Pakistan hiked oil prices by 9.9 percent Tuesday, a move that threatens the stability of the fragile, U.S.-allied civilian government at a time of economic turmoil in the impoverished country.
Jawad Nasim, a spokesman for the country's oil regulator, said the decision was forced by international oil market price increases — spurred by uprisings in Libya and other North African and the Middle Eastern countries. The price of a gallon of gas went from roughly $3.28 per gallon (72.96 rupees per liter) to $3.59 per gallon (80.19 rupees per liter.)
But the increase drew criticism from opposition parties and even some members of Pakistan's governing coalition, and a group representing public transportation workers in Karachi, the country's largest city, threatened to go on strike.
Several lawmakers from both sides also walked out of the National Assembly Tuesday to protest the price hike. Siddiqul Farooq, a spokesman for the main opposition Pakistan Muslim League-N party, said the government should cut its budget instead of "transferring the burden to already overburdened masses."
Haider Abbas Rizvi, a senior member of the Muttahida Qaumi Movement, which is part of the governing coalition, said the price increase was unacceptable considering Pakistanis are already struggling with double-digit inflation and chronic power shortages.
The MQM briefly left the governing coalition in January when the government tried to increase fuel prices, and Rizvi hinted that the party may again defect to the opposition unless the ruling Pakistan People's Party reverses its decision in three days.
The ruling party backed off on that earlier increase to keep the MQM on board and save its majority in parliament, upsetting the United States and international lenders whose billions are keeping Pakistan's economy afloat. Washington wants Pakistan to stay politically stable, but also has pushed it to make tough economic decisions, including raising fuel prices, in the interest of the country's long-term financial health.
It was not immediately clear if the People's Party could afford to avoid another price hike this time.
Mohammad Sohail, an economic analyst, estimated the government had lost out on 17 billion rupees ($200 million) by failing to increase gasoline prices since November. Even the 9.9 percent increase on gasoline and other petroleum products wasn't enough to cover losses, he said.
Karachi Transport Union, an association of bus owners, truckers, taxi drivers and others involved in the city's public transport, planned to go on strike on Thursday until the government reversed its decision, according to Syed Mahmood Afridi, secretary-general of the group.
Karachi is the country's most populous city, with over 16 million people, and its main economic hub. A lengthy public strike there could further hobble the Pakistani industry.
Pakistan has a population of more than 180 million. Average income per capita is less than $3,000, so a rise in petroleum prices can make a big dent in a citizen's pocketbook.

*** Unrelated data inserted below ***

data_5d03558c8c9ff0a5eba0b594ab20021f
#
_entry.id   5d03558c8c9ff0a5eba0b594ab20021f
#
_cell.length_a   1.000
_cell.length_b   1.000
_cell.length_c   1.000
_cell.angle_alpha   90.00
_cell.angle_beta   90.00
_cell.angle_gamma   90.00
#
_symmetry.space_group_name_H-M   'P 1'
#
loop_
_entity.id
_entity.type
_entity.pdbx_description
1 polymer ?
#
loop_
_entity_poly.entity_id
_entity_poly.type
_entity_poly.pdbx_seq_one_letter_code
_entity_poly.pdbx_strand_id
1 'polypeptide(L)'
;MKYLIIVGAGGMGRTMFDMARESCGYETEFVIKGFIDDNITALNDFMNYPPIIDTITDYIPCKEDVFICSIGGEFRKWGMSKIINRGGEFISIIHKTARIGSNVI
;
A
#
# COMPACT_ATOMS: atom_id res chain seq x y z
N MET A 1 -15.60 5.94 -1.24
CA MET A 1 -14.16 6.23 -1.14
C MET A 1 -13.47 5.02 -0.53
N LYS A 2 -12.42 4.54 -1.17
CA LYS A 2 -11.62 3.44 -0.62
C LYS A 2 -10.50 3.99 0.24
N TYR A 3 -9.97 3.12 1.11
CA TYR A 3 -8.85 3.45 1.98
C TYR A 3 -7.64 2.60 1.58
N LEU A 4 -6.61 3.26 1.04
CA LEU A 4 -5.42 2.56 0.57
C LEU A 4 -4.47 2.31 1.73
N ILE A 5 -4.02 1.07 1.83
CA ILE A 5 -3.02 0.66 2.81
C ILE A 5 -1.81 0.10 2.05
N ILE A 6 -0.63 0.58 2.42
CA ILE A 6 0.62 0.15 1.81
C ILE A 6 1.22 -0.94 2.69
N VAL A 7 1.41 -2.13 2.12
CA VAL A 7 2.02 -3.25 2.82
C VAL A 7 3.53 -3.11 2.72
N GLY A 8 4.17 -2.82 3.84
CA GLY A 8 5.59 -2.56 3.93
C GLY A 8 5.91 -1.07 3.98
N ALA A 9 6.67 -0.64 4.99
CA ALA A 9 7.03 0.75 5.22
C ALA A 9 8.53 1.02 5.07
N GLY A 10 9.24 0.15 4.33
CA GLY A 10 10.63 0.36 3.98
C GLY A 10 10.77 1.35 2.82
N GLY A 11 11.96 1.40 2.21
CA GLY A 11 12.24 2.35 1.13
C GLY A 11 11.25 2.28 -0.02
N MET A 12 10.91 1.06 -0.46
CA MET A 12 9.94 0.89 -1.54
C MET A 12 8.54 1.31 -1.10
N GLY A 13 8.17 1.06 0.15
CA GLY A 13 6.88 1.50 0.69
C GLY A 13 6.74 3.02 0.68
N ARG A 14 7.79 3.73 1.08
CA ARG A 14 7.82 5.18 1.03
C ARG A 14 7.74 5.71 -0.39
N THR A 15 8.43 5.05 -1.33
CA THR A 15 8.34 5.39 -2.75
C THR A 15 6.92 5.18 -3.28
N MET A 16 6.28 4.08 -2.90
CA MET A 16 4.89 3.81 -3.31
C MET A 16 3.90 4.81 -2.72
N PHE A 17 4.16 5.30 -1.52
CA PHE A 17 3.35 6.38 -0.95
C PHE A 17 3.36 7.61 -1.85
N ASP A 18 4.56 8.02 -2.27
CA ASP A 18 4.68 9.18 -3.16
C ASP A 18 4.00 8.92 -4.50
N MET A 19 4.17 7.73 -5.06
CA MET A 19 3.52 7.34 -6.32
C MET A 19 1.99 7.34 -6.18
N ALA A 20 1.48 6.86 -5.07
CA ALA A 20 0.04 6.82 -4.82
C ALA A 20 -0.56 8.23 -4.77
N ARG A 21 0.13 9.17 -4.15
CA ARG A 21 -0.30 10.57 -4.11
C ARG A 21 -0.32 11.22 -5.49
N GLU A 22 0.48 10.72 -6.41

The International Monetary Fund has provided Pakistan with more than $7 billion in loans to salvage its economy, but it has demanded the government take at times difficult steps to reform its economy.
Those proposed economic reforms, notably a revised general sales tax, are unpopular. The ruling party has tried to pursue a policy of "reconciliation" in hopes of getting all parties on board for economic changes, but it has had little luck so far, and its political opponents seem to sense its weakness.
Last week, the Pakistan Muslim League-N pushed the People's Party out of its coalition in Punjab, the country's most populous and wealthiest province. The PML-N is in charge of the government in the province but in the opposition on the federal level.
Officials with the People's Party could not immediately be reached Tuesday.
Also Tuesday, the bullet-riddled bodies of four tribesmen slain by suspected Taliban fighters for allegedly acting as U.S. spies were found in a northwest Pakistani tribal region, Pakistani intelligence officials and a resident said.
The bodies were found along a road near the Hamzani area of North Waziristan, a tribal region largely under the control of militant groups engaged in fighting U.S. and NATO forces across the border in Afghanistan. A note attached to the bodies accused them of acting as U.S. spies.
Local tribesman Syed Khan said he'd seen the bodies early Tuesday along a road near his home. Two intelligence officials confirmed the account on condition of anonymity because they were not authorized to speak to reporters on the record.
Taliban fighters have slain numerous tribesmen in North Waziristan whom they suspected of spying for the U.S., including passing along information that helps American missile strikes against militant targets.
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